Boserup criticizes formal economic models, widely used for development planning, as static.  Analyses of land, labor, and capital may be sufficient for short term plans, but
  long-term development analysis must take account of structural change, i.e.,change of the capacities themselves., by land improvements or deterioration, population change b natural change or migrations, major changes in income distribution and political systems, etc.  Moreover, long-term analysis must take into account the changes in those structures which economists usually leave to be studies by other scientific disciplines, for instance national cultures…  Rapid technological change created conflicts with national culture through its radical influence on the way of life: Cultural attitudes and behavior, which may have been rational before, are no more so…. The importance of these problems for economic development is overlooked by economists, when they make the assumption that rational behavior is the rule whatever the circumstances.  (1999:58-9; 60).

Women and change    The ebb and flow that result from economic changes on the relative status of women and men as analyzed through age-sex-class-race hierarchies is a central theme of the Boserup model.  She examines the conflicts among generations of women her new introduction to the 1983 Spanish edition of Woman’s Role in Economic Development.   “Since the first edition of this book appeared in 1970,” she recounts how such changes as greater “access to jobs in large scale industries and modern-type services, the rapid spread of female education, and the access to health services and family planning” have altered their life experiences.  Some older women have supported patriarchal Islamic governments because they “have more to lose than to gain by improvements in the position of young women .”  

And in her last letter to me, in July 1999, she reflected on contemporary trends with concern. “I think that today the greatest threat to women comes from the US neoliberal campaign, which if it succeeds in privatizing schools, universities, child institutions, and culture, will also ‘reprivatize women in their homes.’ I wonder how long the European governments can keep up their resistance against the American pressure.”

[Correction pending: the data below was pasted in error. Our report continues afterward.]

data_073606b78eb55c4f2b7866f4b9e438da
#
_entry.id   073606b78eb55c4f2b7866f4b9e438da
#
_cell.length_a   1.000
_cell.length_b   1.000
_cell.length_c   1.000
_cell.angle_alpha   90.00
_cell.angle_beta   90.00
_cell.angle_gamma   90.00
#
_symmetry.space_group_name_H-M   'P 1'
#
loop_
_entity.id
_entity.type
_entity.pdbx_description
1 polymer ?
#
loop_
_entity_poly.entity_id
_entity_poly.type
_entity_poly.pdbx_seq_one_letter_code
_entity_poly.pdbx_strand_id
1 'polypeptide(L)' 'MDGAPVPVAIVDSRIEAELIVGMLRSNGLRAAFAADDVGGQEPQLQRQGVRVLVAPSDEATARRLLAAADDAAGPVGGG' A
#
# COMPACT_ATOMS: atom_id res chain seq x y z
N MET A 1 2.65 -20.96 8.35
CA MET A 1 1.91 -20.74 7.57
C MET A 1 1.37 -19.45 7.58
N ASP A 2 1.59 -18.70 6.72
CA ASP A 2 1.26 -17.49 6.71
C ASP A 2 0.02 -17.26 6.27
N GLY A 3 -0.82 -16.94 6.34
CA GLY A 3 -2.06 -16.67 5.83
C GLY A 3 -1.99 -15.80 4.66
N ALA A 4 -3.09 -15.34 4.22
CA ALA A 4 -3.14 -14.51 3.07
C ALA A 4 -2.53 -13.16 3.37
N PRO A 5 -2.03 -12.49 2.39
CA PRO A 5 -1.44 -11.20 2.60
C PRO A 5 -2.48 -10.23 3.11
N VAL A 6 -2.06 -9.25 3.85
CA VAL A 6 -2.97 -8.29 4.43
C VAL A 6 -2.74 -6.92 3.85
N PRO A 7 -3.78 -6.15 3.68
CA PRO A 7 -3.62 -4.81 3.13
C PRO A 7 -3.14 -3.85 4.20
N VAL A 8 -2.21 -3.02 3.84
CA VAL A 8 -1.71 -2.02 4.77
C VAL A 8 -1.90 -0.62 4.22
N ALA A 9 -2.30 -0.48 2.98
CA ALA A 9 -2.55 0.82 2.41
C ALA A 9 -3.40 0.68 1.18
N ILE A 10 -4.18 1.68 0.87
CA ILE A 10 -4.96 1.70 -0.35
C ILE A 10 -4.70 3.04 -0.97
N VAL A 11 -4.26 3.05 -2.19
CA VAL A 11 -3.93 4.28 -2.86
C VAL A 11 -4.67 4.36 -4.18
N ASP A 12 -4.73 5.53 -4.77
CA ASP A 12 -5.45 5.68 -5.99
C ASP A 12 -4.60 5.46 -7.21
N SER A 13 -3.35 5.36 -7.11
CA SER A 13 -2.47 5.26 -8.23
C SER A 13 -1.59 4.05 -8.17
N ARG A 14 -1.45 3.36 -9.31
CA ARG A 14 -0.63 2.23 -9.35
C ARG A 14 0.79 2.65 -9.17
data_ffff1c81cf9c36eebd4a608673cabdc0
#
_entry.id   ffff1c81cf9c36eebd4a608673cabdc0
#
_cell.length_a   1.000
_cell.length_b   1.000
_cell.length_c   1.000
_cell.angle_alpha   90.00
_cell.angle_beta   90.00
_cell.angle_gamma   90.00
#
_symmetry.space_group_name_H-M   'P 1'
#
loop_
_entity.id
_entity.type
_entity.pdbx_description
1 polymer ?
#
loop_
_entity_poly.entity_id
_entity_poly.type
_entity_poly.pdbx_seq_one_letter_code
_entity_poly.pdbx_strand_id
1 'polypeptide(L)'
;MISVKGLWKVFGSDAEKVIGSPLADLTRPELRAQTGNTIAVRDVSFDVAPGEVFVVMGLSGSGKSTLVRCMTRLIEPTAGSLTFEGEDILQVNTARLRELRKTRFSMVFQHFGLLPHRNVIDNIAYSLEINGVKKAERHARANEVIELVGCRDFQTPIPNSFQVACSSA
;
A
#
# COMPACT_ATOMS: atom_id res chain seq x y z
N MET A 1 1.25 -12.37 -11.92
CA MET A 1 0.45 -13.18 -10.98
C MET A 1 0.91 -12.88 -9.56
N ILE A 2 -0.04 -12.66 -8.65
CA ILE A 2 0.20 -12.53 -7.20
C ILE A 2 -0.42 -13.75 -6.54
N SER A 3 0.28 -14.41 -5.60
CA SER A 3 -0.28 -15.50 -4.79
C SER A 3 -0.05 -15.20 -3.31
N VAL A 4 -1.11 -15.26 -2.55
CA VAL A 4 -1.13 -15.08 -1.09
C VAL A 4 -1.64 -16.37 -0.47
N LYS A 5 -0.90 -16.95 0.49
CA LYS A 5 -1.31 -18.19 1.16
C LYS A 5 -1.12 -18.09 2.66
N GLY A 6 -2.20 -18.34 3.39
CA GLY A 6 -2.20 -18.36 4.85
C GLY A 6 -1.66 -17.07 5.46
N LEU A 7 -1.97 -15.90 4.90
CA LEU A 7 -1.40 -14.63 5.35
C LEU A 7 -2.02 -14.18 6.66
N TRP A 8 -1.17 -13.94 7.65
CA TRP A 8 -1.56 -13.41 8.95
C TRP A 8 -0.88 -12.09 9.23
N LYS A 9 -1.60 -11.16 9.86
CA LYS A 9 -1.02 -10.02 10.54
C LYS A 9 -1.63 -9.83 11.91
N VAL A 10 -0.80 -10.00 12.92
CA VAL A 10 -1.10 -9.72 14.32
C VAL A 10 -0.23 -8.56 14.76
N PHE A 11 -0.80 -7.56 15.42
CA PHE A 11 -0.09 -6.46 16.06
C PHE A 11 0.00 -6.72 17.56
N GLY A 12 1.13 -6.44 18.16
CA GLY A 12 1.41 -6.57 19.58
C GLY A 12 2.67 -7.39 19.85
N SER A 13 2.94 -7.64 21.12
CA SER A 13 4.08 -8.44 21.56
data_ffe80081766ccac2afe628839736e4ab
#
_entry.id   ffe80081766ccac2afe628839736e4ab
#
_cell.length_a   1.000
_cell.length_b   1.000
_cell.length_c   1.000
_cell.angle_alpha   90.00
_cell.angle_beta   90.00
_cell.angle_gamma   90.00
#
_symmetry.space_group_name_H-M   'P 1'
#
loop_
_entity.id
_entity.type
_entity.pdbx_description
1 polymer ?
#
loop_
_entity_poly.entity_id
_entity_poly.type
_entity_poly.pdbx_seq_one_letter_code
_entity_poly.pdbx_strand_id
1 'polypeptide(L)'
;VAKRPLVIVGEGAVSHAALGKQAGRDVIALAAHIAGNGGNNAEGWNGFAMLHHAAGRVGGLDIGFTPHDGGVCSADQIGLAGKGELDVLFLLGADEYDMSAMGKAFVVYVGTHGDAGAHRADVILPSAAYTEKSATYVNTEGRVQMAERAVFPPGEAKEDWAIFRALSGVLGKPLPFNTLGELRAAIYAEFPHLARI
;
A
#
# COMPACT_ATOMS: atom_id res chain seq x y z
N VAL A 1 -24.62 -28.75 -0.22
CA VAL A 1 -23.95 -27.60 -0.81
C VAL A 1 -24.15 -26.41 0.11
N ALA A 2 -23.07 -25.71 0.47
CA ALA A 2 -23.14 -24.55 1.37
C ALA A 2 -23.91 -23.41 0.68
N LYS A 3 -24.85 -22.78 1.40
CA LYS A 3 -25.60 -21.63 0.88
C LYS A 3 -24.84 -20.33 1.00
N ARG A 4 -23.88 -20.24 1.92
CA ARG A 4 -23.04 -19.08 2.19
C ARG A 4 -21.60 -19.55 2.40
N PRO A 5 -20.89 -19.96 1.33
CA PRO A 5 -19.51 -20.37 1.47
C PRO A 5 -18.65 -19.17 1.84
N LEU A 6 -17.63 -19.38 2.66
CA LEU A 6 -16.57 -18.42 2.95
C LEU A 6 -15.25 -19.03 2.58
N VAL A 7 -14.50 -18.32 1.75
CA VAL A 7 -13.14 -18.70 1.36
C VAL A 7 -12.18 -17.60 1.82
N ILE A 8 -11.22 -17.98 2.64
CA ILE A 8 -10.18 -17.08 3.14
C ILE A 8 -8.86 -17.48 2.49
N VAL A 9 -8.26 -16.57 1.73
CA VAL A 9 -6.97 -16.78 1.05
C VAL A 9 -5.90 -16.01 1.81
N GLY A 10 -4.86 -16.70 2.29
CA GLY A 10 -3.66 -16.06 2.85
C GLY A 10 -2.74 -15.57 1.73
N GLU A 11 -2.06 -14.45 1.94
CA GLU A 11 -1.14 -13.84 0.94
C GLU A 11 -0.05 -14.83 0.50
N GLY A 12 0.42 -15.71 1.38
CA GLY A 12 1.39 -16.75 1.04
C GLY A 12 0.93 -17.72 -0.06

I prefer to recall her words from a July 1996 letter written in response to complaints about the backlash against the women’s movement globally.  “I had never dreamt that there would be so (many) big changes in the position of both women and poor countries in my lifetime, and find it inevitable that such large changes will cause a lot of reaction and both short and long run counter movements.  So don’t become too gloomy a pessimist.”

Conclusion  For many women active in influencing policy both inside and outside governments and international agencies, the existence of a scholarly base from which to argue cannot be overestimated.  For example, Vina Mazumdar, who coordinated the 1979 India Commission on the Status of Women report, recalled learning of the Boserup book only after the report was in press.  Reading that book made her feel more confident of the conclusions and recommendations found in the report .  Vina’s rush of discovery and identification that came from reading Woman’s Roles in Economic Development is an experience similar to my own.  Clearly Ester Boserup’s book legitimized and documented the many tentative ideas growing in the minds of many women as a result of observing the changes affecting women in the developing countries.  Whatever your views of specific findings or analyses, the entire community of scholars, activists, and practitioners has benefitted from the Boserup model.
Books by Ester Boserup:

The Conditions of Agricultural Growth: The economics of agrarian change under population pressure.  1965.  London: George Allen and Unwin.

Woman’s Role in Economic Development.  1970.  London: George Allen and Unwin.

Population and Technological Change: A study of long-term trends.  1981.  Chicago: U. of Chicago Press.

Economic and Demographic Relationships in Development:  Essays selected and introduced by T. Paul Schultz.  1990.  Baltimore MD: Johns Hopkins Press.

My Professional Life and Publications 1929-1998.  1999. Copenhagen: Museum Tuscularnum Press.

With Christina Liljencrantz, Integration of women in development: why when, how.  1975.  NY UNDP .  42 pages


* Presented at the Global Tensions Conference, Cornell University, 9 March 2001 

**I should like to thank Ivan Boserup for reading the manuscript and suggesting clarifications to my notes from talking with Ester.  Other unpublished materials used were from our correspondence